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Monday, 14 September 2009
Page: 9405


Ms PARKE (3:21 PM) —My question is to the Minister for Trade, representing the Minister for Resources and Energy and Minister for Tourism. What does the final investment decision taken by the Gorgon joint partners mean for Australia?


Mr CREAN (Minister for Trade) —I thank the member for her question because not only is this decision important for her state; it is important for the nation. Today the Minister for Resources and Energy is in Perth witnessing the final development approval by the Premier of Western Australia, essentially giving the go-ahead to the Gorgon LNG development. This go-ahead locks in the largest resource project in Australia’s history. This House has heard over the last few weeks about important long-term gas contracts that have been secured, importantly, with China, with India, with Japan and with Korea, but today’s announcement equals the sum of those parts plus, because it is projected that the Gorgon LNG development will involve $300 billion in export earnings over its life.

Not only is this great news for the Australian economy as a whole; it is great news for job opportunities going forward. If one thinks of the development, it is a $43 billion development project. ACIL Economics has estimated that, over the life of this project, it will boost Australia’s GDP by some $65 billion and it will generate government revenues of $40 billion—and just think of how important that is going to be in terms of continuing this government’s investment in the nation’s future, in its schools, in its skills, in its innovation, in its research and development and in its infrastructure. The project will also return more than $33 billion to the economy through the use of Australian goods and services throughout the nation. So far as jobs are concerned, it is estimated that it will create at the peak of its construction 10,000 jobs and, over the life of the project, 3½ thousand direct and indirect jobs. The Prime Minister announced last week the National Resource Sector Employment Taskforce. This is important to ensure that, as this and other resource developments go ahead, we have not only the job opportunities but the skills to undertake them.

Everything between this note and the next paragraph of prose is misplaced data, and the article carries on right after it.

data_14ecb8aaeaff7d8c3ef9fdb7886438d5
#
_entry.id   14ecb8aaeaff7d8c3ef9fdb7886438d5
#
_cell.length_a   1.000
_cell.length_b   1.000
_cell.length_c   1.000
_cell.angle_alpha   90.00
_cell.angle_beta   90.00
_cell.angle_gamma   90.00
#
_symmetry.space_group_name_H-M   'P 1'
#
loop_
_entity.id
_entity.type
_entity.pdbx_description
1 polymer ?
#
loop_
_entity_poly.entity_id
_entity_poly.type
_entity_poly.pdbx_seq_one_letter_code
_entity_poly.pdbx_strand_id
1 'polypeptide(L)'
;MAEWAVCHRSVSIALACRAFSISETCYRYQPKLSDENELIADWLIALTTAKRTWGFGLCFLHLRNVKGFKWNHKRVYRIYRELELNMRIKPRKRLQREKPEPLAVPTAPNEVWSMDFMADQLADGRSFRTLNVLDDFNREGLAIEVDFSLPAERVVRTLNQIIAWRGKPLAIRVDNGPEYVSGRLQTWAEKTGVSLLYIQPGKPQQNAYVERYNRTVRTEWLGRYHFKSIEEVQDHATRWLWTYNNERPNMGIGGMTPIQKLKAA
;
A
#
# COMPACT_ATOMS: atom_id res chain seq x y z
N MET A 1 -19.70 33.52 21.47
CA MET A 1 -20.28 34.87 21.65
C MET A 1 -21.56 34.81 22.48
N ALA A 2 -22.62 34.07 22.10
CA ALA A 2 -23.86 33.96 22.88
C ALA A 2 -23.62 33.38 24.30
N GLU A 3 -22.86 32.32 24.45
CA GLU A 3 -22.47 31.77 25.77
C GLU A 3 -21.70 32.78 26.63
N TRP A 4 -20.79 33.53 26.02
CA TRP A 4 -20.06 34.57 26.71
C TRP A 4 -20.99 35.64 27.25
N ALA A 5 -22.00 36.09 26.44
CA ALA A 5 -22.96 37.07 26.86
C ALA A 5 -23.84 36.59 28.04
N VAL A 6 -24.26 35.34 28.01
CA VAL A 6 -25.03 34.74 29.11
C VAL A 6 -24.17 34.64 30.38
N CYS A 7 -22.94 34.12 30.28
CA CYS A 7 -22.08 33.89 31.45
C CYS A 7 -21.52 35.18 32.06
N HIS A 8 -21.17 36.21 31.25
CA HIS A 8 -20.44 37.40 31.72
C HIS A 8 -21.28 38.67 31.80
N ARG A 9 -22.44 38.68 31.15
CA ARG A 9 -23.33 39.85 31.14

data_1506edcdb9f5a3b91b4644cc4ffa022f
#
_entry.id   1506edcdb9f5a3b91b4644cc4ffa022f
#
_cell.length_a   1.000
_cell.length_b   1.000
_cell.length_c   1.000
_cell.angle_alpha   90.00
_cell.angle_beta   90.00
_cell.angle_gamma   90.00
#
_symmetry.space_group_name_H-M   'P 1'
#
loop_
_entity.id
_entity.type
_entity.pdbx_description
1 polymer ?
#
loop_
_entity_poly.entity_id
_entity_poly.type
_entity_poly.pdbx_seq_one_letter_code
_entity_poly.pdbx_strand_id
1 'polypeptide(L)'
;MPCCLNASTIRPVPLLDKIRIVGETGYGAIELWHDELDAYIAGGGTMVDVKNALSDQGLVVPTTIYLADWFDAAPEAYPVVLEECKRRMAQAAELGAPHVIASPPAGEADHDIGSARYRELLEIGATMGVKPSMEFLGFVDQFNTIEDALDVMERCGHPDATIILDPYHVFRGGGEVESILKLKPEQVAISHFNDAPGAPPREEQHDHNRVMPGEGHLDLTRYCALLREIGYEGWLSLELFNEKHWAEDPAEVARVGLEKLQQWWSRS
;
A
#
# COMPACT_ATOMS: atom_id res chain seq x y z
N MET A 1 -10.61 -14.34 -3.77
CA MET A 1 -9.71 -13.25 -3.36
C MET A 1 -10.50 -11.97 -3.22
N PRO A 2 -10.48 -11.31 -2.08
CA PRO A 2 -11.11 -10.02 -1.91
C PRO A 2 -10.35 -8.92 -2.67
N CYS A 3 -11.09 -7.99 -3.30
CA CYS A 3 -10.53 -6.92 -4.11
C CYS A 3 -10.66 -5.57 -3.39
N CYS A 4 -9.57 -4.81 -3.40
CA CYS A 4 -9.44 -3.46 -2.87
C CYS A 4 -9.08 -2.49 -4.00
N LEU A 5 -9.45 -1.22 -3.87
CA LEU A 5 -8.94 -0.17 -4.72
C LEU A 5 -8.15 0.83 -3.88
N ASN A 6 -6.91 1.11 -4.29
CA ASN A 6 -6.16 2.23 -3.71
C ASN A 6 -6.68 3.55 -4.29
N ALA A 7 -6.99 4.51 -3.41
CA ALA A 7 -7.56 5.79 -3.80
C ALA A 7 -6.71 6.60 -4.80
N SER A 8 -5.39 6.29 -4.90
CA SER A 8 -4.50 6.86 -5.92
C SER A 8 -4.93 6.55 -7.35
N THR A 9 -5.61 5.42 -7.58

Finally, I would just observe the point that, whilst this is a hugely important announcement, this will not be just an example of Australia exporting the resource. It is also the expertise and the carbon capture storage technology that is involved in this—it is the much greater comparative advantage that Australia holds not just as a supplier of a resource but as the supplier of clean resource energies, which themselves will command a premium going forward as the globe grapples with the challenge of climate change. This is Australia’s comparative advantage. It is only one dimension of it but a huge impetus, a huge fillip, to it. This demonstrates Australia’s contribution and its ability to play as a global and clean energy superpower—quality, cleaner: this is a brand Australia should be proud of and it is something that we as a government are very happy to be supportive of.